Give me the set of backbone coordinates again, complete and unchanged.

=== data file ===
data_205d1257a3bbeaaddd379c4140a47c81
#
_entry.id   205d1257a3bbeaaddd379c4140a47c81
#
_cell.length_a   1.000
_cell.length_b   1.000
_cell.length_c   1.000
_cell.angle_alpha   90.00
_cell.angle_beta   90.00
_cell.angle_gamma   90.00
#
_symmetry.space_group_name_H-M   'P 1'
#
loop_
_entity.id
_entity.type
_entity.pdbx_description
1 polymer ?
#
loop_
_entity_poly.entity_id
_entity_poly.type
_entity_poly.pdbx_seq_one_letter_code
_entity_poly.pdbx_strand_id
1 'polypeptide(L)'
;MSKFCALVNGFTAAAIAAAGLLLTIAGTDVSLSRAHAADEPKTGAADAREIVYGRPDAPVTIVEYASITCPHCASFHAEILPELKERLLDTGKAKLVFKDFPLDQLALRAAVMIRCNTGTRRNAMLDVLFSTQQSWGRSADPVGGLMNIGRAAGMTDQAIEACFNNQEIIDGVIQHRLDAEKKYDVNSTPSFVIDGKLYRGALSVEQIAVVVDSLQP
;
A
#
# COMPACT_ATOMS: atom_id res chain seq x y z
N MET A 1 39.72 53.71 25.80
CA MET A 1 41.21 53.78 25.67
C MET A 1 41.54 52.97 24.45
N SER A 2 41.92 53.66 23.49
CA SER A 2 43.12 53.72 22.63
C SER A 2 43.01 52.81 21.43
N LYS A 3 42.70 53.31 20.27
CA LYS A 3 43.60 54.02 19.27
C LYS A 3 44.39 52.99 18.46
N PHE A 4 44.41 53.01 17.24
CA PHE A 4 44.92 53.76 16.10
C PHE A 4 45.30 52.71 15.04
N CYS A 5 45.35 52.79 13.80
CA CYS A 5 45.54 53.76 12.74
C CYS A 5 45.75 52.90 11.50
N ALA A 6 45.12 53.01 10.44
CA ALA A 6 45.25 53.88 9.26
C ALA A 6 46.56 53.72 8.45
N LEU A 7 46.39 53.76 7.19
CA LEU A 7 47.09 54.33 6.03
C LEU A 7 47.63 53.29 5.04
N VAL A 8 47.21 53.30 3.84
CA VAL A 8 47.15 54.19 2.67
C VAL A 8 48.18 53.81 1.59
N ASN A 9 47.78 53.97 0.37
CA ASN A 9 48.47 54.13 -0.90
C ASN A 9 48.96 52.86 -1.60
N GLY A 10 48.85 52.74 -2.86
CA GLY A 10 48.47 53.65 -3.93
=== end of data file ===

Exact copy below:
data_205d1257a3bbeaaddd379c4140a47c81
#
_entry.id   205d1257a3bbeaaddd379c4140a47c81
#
_cell.length_a   1.000
_cell.length_b   1.000
_cell.length_c   1.000
_cell.angle_alpha   90.00
_cell.angle_beta   90.00
_cell.angle_gamma   90.00
#
_symmetry.space_group_name_H-M   'P 1'
#
loop_
_entity.id
_entity.type
_entity.pdbx_description
1 polymer ?
#
loop_
_entity_poly.entity_id
_entity_poly.type
_entity_poly.pdbx_seq_one_letter_code
_entity_poly.pdbx_strand_id
1 'polypeptide(L)'
;MSKFCALVNGFTAAAIAAAGLLLTIAGTDVSLSRAHAADEPKTGAADAREIVYGRPDAPVTIVEYASITCPHCASFHAEILPELKERLLDTGKAKLVFKDFPLDQLALRAAVMIRCNTGTRRNAMLDVLFSTQQSWGRSADPVGGLMNIGRAAGMTDQAIEACFNNQEIIDGVIQHRLDAEKKYDVNSTPSFVIDGKLYRGALSVEQIAVVVDSLQP
;
A
#
# COMPACT_ATOMS: atom_id res chain seq x y z
N MET A 1 39.72 53.71 25.80
CA MET A 1 41.21 53.78 25.67
C MET A 1 41.54 52.97 24.45
N SER A 2 41.92 53.66 23.49
CA SER A 2 43.12 53.72 22.63
C SER A 2 43.01 52.81 21.43
N LYS A 3 42.70 53.31 20.27
CA LYS A 3 43.60 54.02 19.27
C LYS A 3 44.39 52.99 18.46
N PHE A 4 44.41 53.01 17.24
CA PHE A 4 44.92 53.76 16.10
C PHE A 4 45.30 52.71 15.04
N CYS A 5 45.35 52.79 13.80
CA CYS A 5 45.54 53.76 12.74
C CYS A 5 45.75 52.90 11.50
N ALA A 6 45.12 53.01 10.44
CA ALA A 6 45.25 53.88 9.26
C ALA A 6 46.56 53.72 8.45
N LEU A 7 46.39 53.76 7.19
CA LEU A 7 47.09 54.33 6.03
C LEU A 7 47.63 53.29 5.04
N VAL A 8 47.21 53.30 3.84
CA VAL A 8 47.15 54.19 2.67
C VAL A 8 48.18 53.81 1.59
N ASN A 9 47.78 53.97 0.37
CA ASN A 9 48.47 54.13 -0.90
C ASN A 9 48.96 52.86 -1.60
N GLY A 10 48.85 52.74 -2.86
CA GLY A 10 48.47 53.65 -3.93